We believe predictable and consistent M&A success rests on process, experienced people and leadership. So if we are to make the shift to a more transformational (and agile) approach to M&A, there needs to a similar shift in mindset and behaviours. This must happen in conjunction with the introduction of any Agile method, otherwise it will simply not work.

Three critical success factors in M&A: Leadership, people and process.

As the three critical factors above suggest, the success of any acquisition always begins and ends with leadership. It should be noted that leadership isn’t just to do with what happens at the top; it’s the way people up and down the organisation look out for and influence each other that really counts. Leaders are also great followers.

M&A success begins and ends with leadership

Recognising that Agile in the context of transformational M&A is very much a leadership thing, let’s see how it plays out in terms of mindset, values and behaviours in the following table:

To drive transformation through M&A organisations need to learn from the software development industry and similarly adopt changes to their leadership and people behaviours as well as methods, tools and templates.

Leadership and People Behaviours

As shown in the above table, the Agile mindset represents a particular set of attitudes that support an agile working environment. These include a more collaborative working environment with a strong focus on early and continuous delivery of value. The willingness to adapt and readiness to commit – virtually every day, are core to what it means to be Agile. Finally, it’s having the right people and leadership behaviours in high-performing teams is what makes Agile a force to be reckoned with.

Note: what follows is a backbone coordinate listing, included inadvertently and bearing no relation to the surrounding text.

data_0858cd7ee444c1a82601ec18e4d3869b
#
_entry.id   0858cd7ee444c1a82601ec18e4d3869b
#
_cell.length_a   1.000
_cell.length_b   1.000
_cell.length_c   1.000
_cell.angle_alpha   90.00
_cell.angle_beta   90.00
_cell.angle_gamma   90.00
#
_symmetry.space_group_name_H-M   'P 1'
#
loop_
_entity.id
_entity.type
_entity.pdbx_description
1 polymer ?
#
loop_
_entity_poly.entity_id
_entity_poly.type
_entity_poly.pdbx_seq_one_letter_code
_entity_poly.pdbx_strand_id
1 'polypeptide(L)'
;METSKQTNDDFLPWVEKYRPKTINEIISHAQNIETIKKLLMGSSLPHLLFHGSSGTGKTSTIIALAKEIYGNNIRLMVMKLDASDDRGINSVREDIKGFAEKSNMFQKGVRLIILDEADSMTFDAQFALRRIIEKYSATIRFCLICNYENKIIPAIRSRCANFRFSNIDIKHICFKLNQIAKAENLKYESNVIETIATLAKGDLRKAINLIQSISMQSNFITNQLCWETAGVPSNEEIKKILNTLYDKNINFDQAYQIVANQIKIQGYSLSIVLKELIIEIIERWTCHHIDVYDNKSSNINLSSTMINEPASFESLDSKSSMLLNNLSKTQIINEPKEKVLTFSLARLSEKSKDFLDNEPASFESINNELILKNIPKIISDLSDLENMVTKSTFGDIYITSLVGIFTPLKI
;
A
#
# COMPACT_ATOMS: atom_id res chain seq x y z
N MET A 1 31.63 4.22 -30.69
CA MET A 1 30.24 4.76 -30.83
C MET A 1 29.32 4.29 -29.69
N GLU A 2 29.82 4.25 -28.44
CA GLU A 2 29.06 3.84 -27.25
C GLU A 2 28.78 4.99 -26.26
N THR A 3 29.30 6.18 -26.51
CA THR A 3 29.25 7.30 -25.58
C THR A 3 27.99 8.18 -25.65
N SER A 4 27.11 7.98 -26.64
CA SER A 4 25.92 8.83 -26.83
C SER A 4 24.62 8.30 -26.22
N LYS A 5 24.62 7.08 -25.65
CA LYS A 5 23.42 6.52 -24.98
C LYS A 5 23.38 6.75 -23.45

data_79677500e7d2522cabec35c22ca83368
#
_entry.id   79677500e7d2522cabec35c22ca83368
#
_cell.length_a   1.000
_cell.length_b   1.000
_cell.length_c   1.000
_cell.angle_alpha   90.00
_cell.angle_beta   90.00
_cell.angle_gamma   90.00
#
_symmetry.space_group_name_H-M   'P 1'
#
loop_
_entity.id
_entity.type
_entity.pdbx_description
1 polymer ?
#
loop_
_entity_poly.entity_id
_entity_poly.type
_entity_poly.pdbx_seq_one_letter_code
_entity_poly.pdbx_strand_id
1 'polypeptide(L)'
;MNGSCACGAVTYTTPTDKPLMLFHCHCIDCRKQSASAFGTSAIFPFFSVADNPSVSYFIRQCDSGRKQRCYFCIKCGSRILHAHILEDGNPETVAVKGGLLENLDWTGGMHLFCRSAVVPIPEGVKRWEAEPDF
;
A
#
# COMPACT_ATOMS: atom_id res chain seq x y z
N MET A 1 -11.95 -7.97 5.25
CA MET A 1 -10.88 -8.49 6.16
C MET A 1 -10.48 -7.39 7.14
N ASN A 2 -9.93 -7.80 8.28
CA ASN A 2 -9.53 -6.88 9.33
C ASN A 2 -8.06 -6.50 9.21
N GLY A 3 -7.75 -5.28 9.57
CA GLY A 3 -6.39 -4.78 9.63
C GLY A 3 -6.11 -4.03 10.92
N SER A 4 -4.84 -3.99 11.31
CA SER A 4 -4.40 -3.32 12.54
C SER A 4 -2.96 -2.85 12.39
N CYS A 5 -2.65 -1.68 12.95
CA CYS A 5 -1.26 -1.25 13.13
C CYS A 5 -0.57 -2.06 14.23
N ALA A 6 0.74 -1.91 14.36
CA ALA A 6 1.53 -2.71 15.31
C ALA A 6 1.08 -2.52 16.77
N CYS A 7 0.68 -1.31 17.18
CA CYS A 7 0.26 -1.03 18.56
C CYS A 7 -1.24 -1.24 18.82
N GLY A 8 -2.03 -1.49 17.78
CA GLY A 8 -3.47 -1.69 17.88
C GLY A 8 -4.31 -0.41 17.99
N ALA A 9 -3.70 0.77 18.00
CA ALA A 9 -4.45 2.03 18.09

Methods, Tools and Techniques

Adopting the Agile process to deal management and integration requires a playbook approach with the required methods, tools and template so people can perform at their best. Thanks to the efforts of many software professionals and organisations well-versed in Agile, there is a good deal of available information, making it possible for a generic Agile playbook to be tailored specifically to meet the needs of M&A.


Those who’ve previously worked in the M&A pressure cooker environment will readily see just how well the Agile approach can be applied. So where there’s opportunity then go ahead and use the various methods – product backlogs, burndowns, sprints, scrums and so on. However, adopting Agile ways of working is more to do with leadership, mindset and behaviours than it is with process.

Many of the large serial acquirers like Atlassian, Cisco and Google – to name a few, have set the example by embracing Agile thinking and ways of working in their M&A process. It’s now up to other M&A acquirers to do likewise.

For M&A to be successful it must always be agile.

This is the Tip 6 of 10 in a series of a posts all about driving transformation through Mergers and Acquisitions (M&A). For some context here’s my first post.

References. Apart from the Agile Manifesto, the inspiration for this post have come through discussions with Kison Patel the CEO and Founder of DealRoom. He’s a strong advocate of the use of Agile in the M&A process. Here’s an article where he explains how Agile can be applied to deal management. Also, Carlos Keener, the founding partner at BTD Consulting. He wrote a cogent piece on the importance of leadership in M&A and the “Three Key Factors for M&A Success” used in this post. Finally, Nitin Kumar who is a global thought leader on M&A and has written extensively on the need to take an expanded view on the M&A process.

With this, and other posts in the series, I’m chipping in with my own thoughts and experiences so that all of us professionally involved – CEOs, CFOs, Executives, Product Managers, Consultants and Advisors – get that little bit better next time around.